7 Traditions and Customs Only Mancunians Can Understand

Manchester at night | © Richard Heyes / Flickr
Manchester at night | © Richard Heyes / Flickr
Photo of Emma Lavelle
21 January 2017

It’s a funny old world in Manchester. Not only do the residents have their own colloquial language, but there’s also a whole host of strange customs that visitors struggle to understand. If you’re Manchester born and bred, chances are that you’ll read through the list below and nod along in agreement. If you’re planning a visit, swot up before your trip to help you fit in during your stay and perhaps pick up a few suggestions for alternative ways to enjoy your time in the city.

Taking photos outside Salford Lad’s Club

Not all Mancunians are obsessed with their city’s musical history, but those that are have taken the pilgrimage to Salford Lad’s Club at least once to take a selfie where the Smiths once famously stood. Located a short taxi ride out of the city centre, there’s not much to see here unless you want to recreate the iconic image from the sleeve of The Queen Is Dead, but it’s a must for all fans of the iconic Manchester band.

Salford Lads Club | © Apasciuto / Flickr

Having gravy on your chips

If you’re visiting Manchester from the south, one thing that you may find particularly strange is the local appreciation of gravy. A substance that you may be used to frequenting only on your Sunday dinner plate, gravy is much more common in Manchester with locals loving lashes of it poured over their chips after a night out. Decline it if you’re not keen, just don’t scoff at those who prefer their chips moist.

Hanging out at Affleck’s Palace

It may not look like anything special from outside, but traipsing through all four floors of Affleck’s Palace was a rite of passage for all teenage Mancunians. Whether you embraced the alternative culture endorsed by the maze of quirky stall owners or not, you can’t call yourself a true Mancunian unless you’ve stepped foot inside. Affleck’s certainly isn’t to the taste of all visiting tourists, but it’s a Manchester institution.

Street Art at Affleck's Palace | © Pete Birkinshaw / Flickr

Going on the Rail Ale Trail

It may take you outside the city, but the Rail Ale Trail is a tradition beloved of Mancunians who love their beer. The round trip departs from Bury Bolton train station, setting off across the Irwell Valley to discover some of the best independent breweries and traditional pubs within walking distance of the train stations along the way. Think of it as the Manchester version of visiting micro-breweries.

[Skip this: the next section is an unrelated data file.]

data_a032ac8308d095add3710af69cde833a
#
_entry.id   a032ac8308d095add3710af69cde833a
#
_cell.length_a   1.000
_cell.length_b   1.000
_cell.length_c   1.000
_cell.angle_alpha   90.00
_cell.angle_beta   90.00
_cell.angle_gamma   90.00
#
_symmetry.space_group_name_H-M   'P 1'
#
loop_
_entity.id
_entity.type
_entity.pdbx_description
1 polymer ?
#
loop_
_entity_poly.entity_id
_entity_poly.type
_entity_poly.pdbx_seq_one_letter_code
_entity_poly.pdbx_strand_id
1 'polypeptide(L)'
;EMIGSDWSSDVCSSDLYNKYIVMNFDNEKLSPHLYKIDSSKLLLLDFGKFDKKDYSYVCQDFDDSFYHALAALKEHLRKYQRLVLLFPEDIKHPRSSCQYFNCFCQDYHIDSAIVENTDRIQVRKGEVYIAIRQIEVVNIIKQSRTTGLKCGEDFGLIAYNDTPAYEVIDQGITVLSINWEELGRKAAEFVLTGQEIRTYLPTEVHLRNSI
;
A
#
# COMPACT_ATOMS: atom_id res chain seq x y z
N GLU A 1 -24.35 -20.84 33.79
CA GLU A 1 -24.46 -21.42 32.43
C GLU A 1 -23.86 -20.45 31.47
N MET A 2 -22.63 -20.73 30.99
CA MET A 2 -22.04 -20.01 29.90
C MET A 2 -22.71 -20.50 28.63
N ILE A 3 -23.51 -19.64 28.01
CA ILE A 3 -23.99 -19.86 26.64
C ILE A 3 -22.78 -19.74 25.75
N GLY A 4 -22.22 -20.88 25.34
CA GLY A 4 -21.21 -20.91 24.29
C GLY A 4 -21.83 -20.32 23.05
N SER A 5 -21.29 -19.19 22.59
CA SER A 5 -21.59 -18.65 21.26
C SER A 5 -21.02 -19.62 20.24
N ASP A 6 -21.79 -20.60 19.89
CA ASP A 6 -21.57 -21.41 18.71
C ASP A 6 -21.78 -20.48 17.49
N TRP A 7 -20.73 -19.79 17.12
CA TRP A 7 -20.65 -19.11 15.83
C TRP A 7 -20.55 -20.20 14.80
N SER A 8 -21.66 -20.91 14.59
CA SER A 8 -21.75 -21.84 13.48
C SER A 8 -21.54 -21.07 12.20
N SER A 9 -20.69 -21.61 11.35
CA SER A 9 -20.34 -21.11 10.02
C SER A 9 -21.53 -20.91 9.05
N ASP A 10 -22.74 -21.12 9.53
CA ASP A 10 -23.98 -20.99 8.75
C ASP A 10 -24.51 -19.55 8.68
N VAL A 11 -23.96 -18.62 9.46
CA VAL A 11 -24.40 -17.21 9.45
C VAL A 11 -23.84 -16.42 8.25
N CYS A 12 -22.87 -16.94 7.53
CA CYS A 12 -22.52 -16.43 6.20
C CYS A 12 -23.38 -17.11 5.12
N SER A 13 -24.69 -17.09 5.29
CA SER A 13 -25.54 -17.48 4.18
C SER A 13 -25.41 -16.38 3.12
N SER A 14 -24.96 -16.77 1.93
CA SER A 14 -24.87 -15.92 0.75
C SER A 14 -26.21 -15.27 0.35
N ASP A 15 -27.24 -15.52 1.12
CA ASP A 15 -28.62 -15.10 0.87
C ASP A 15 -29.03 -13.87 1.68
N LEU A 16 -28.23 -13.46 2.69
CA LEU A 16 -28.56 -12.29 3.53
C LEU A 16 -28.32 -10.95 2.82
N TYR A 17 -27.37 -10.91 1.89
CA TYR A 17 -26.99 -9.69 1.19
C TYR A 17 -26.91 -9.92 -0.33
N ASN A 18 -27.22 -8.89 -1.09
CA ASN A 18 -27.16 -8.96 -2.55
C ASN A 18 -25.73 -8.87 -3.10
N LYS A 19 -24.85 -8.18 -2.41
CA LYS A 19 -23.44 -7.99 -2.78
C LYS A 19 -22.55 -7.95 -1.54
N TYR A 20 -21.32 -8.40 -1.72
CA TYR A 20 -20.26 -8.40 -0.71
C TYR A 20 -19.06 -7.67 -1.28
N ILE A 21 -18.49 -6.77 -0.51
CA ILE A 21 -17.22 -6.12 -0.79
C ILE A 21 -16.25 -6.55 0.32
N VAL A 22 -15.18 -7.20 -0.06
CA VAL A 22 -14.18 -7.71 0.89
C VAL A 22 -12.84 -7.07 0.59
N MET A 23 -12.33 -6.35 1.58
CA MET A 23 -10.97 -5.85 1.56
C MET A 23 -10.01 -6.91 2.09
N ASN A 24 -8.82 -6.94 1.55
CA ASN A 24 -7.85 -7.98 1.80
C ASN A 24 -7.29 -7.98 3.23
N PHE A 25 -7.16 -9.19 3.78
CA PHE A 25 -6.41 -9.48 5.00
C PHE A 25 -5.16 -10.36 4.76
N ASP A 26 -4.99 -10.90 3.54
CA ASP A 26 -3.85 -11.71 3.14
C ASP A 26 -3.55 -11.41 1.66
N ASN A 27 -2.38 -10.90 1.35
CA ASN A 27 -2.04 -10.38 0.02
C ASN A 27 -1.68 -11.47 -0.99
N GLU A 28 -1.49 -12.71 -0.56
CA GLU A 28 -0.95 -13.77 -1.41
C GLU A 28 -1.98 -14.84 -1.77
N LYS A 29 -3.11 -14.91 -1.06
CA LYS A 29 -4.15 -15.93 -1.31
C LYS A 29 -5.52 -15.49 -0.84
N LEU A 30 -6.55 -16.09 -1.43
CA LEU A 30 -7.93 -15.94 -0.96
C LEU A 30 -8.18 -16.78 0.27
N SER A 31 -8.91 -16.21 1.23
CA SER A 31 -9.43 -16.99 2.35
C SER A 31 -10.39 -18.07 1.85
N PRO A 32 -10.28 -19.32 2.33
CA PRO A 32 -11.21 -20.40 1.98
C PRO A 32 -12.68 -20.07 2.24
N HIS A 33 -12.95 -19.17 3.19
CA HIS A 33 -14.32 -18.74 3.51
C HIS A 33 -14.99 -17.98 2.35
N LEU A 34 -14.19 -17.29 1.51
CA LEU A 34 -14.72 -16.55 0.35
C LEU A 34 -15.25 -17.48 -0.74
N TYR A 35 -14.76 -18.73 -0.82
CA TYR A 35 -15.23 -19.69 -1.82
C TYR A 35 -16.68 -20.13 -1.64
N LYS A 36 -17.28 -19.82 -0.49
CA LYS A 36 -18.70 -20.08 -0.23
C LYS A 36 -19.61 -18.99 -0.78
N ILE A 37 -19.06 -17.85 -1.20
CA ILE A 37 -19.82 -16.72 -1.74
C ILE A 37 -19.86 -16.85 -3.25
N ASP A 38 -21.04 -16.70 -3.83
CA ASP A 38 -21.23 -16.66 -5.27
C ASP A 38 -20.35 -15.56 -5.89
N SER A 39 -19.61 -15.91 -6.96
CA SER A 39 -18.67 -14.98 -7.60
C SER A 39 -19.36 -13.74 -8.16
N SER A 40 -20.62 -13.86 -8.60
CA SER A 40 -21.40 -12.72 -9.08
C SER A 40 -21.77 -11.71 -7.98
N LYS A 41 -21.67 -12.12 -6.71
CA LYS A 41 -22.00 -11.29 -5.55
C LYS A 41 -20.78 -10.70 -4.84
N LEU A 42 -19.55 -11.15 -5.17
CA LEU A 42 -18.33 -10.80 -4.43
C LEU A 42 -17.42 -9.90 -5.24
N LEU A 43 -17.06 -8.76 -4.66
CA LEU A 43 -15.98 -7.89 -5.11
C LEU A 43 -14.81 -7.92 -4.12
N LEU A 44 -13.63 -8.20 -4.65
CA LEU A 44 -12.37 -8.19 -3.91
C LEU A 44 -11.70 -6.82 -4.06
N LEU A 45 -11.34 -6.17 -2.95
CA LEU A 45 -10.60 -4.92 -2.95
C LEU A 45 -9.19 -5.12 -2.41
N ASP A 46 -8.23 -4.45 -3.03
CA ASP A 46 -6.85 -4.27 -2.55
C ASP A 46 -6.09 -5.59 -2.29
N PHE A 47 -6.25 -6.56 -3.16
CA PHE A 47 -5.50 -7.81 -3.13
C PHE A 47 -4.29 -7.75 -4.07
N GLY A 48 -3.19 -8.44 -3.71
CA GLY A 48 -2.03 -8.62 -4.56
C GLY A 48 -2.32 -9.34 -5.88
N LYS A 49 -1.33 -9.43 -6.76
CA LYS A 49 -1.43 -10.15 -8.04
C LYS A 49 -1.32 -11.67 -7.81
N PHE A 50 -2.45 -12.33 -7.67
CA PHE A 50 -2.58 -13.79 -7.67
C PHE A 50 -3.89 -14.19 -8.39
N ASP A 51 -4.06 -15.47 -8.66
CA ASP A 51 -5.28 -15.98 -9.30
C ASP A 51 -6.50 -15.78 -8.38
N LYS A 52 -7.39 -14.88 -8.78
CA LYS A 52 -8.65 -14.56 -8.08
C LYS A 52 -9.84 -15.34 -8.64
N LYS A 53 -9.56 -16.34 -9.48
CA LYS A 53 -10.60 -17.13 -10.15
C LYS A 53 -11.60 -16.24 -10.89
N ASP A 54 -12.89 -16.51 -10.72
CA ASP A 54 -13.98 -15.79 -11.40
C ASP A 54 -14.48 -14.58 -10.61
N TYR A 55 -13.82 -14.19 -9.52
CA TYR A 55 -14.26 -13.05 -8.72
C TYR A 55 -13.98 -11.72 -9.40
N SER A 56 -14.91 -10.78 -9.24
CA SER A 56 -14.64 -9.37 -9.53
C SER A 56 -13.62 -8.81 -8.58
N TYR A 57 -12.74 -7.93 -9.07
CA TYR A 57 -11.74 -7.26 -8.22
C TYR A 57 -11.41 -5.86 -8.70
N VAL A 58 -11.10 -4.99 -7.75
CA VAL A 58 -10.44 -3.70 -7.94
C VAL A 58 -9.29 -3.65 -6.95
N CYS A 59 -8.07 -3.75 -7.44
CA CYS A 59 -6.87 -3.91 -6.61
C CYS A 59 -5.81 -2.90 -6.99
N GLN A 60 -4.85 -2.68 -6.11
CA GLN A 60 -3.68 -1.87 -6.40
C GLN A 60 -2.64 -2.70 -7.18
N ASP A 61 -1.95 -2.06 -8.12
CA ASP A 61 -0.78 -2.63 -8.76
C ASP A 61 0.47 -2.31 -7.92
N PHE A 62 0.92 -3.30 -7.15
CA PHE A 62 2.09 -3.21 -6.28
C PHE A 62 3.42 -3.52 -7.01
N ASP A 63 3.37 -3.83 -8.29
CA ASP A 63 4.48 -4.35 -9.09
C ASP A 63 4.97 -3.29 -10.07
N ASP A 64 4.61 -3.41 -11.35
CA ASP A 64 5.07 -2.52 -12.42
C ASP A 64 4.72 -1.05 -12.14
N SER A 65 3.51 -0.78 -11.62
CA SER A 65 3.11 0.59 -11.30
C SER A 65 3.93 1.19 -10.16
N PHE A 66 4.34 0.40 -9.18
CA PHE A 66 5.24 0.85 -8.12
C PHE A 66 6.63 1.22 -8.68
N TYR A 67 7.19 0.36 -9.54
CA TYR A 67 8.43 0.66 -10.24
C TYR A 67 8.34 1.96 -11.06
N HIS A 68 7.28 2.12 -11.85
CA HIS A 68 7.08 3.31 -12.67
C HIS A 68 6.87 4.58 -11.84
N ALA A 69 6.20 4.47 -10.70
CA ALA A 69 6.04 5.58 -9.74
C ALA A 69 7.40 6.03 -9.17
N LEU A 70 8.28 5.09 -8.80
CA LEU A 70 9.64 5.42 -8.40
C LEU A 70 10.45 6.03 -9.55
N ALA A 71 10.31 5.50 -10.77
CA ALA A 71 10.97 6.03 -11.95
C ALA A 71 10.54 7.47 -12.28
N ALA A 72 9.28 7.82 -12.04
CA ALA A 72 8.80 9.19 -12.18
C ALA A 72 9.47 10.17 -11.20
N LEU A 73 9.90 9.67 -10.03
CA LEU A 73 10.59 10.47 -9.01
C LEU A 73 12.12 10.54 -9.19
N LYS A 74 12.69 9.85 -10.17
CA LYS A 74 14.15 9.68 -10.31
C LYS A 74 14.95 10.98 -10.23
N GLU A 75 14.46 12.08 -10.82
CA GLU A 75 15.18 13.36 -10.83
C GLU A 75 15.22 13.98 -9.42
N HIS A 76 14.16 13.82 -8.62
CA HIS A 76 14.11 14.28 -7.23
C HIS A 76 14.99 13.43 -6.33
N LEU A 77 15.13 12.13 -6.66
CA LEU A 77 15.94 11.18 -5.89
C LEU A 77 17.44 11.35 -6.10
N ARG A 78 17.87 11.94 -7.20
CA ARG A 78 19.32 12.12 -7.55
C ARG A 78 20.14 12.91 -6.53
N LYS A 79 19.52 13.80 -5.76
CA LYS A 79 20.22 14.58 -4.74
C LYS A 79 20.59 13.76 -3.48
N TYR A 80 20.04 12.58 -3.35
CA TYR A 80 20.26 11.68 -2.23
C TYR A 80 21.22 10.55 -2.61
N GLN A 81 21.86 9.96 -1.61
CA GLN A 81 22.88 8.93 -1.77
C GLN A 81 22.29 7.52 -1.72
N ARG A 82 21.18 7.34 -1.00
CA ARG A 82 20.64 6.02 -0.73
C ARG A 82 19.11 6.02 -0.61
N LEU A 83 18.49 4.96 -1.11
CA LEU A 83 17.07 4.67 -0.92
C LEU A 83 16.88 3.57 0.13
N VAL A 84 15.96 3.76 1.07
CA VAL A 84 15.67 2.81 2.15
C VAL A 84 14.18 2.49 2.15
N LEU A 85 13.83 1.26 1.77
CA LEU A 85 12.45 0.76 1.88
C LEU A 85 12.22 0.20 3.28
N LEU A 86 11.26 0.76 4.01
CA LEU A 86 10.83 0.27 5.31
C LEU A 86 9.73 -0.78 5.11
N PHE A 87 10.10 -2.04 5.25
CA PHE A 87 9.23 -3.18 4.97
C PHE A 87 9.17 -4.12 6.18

Choosing the Manchester egg as your pub snack

This bizarre delicacy is one of Manchester’s favourite pub snacks, served in a staggering amount of city centre drinking dens. A regional twist on the classic Scotch egg, a pickled egg is coated in local Bury black pudding and sausage meat and deep fried until it achieves a crispy coating. It may sound revolting to visitors, but don’t knock it until you’ve tried it.

Manchester Egg | © Simon Wheatley / Flickr

Going for a curry in the middle of the night

In any other British city, going out for a curry is usually associated with enjoying an evening meal. In Manchester, however, where there is a whole mile of curry houses that stay open into the early hours of the morning, it’s quite common to dine on your favourite Indian cuisine after a night out, on your way home. Visitors may be baffled as they look out of the windows of the number 42 night bus to see restaurants filled with people, but it’s the norm for Mancunians.

Making friends on public transport

Manchester is known for being one of the friendliest cities in the UK, and nowhere is that more obvious than on its trams, trains and buses. This is a city where the person sat next to you or waiting beside you at your stop will make the effort to start up a conversation. Fair enough, that conversation is highly likely to consist of complaining about the late running of the service that you are both waiting for, but talking to strangers isn’t shied away from here.

Manchester Metrolink | © Phil Long

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